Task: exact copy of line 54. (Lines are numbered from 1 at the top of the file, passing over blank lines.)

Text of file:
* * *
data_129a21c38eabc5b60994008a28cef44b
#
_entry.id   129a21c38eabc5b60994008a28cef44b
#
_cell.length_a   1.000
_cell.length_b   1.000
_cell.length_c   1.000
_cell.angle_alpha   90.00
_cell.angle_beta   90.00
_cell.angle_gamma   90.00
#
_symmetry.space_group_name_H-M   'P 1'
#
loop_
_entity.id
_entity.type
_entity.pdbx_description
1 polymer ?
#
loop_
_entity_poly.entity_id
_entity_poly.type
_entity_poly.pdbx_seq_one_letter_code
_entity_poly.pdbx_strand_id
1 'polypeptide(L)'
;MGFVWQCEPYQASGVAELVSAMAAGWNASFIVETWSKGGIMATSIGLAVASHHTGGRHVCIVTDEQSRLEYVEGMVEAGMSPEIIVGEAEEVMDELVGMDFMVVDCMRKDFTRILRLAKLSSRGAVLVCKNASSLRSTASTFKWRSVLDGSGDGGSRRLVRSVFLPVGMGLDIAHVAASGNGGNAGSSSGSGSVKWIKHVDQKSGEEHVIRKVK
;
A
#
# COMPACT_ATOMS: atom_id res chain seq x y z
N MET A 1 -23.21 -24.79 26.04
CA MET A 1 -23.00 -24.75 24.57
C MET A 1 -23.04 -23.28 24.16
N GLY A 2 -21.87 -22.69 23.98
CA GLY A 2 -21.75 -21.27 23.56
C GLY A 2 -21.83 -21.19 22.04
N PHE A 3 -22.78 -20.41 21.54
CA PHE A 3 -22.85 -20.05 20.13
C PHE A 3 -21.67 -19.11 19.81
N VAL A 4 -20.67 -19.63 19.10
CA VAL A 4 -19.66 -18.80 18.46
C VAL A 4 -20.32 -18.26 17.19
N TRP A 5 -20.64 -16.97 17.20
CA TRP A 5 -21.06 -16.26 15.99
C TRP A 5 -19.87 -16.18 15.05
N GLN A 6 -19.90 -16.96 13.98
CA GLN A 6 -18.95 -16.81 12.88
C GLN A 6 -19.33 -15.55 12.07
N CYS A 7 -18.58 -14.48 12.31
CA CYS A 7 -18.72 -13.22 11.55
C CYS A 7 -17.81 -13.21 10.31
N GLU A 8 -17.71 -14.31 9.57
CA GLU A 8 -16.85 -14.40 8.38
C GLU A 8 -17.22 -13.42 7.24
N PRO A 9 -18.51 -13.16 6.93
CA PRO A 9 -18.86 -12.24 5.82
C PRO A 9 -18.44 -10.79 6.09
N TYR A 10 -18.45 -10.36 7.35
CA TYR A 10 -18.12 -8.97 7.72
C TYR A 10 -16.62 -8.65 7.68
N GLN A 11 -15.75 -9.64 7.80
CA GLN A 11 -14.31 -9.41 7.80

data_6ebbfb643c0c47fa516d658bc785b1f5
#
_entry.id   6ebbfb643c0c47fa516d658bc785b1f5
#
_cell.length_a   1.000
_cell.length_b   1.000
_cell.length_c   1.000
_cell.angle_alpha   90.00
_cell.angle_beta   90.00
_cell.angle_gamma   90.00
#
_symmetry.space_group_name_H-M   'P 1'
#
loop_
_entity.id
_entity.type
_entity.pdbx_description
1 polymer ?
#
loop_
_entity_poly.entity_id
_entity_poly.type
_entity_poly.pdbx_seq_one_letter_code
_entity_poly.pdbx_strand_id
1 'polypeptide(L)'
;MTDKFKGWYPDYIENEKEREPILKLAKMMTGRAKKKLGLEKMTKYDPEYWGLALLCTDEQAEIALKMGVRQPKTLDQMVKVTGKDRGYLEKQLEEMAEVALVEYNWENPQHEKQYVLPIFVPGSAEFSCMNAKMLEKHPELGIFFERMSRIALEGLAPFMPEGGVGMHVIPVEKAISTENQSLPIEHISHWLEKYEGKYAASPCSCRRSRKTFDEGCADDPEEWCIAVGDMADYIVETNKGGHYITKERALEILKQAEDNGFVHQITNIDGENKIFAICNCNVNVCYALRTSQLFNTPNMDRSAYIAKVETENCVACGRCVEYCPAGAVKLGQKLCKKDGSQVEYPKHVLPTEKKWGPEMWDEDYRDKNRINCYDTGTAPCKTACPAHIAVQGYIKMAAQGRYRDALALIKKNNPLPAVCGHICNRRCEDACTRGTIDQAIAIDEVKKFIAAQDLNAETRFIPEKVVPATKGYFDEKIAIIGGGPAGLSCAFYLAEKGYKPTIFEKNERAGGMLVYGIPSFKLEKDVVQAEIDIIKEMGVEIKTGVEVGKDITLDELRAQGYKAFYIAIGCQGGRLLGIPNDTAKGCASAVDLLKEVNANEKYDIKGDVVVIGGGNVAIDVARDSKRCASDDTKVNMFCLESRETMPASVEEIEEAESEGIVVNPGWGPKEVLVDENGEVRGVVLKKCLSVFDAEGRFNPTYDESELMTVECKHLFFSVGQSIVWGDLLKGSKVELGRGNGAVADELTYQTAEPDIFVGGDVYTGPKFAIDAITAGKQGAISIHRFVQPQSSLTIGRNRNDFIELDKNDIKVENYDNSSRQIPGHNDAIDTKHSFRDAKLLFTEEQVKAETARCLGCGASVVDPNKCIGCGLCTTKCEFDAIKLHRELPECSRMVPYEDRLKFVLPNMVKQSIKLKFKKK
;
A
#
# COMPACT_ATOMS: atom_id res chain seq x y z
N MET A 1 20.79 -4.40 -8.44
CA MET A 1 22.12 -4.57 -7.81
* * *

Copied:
C GLU A 8 -17.22 -13.42 7.24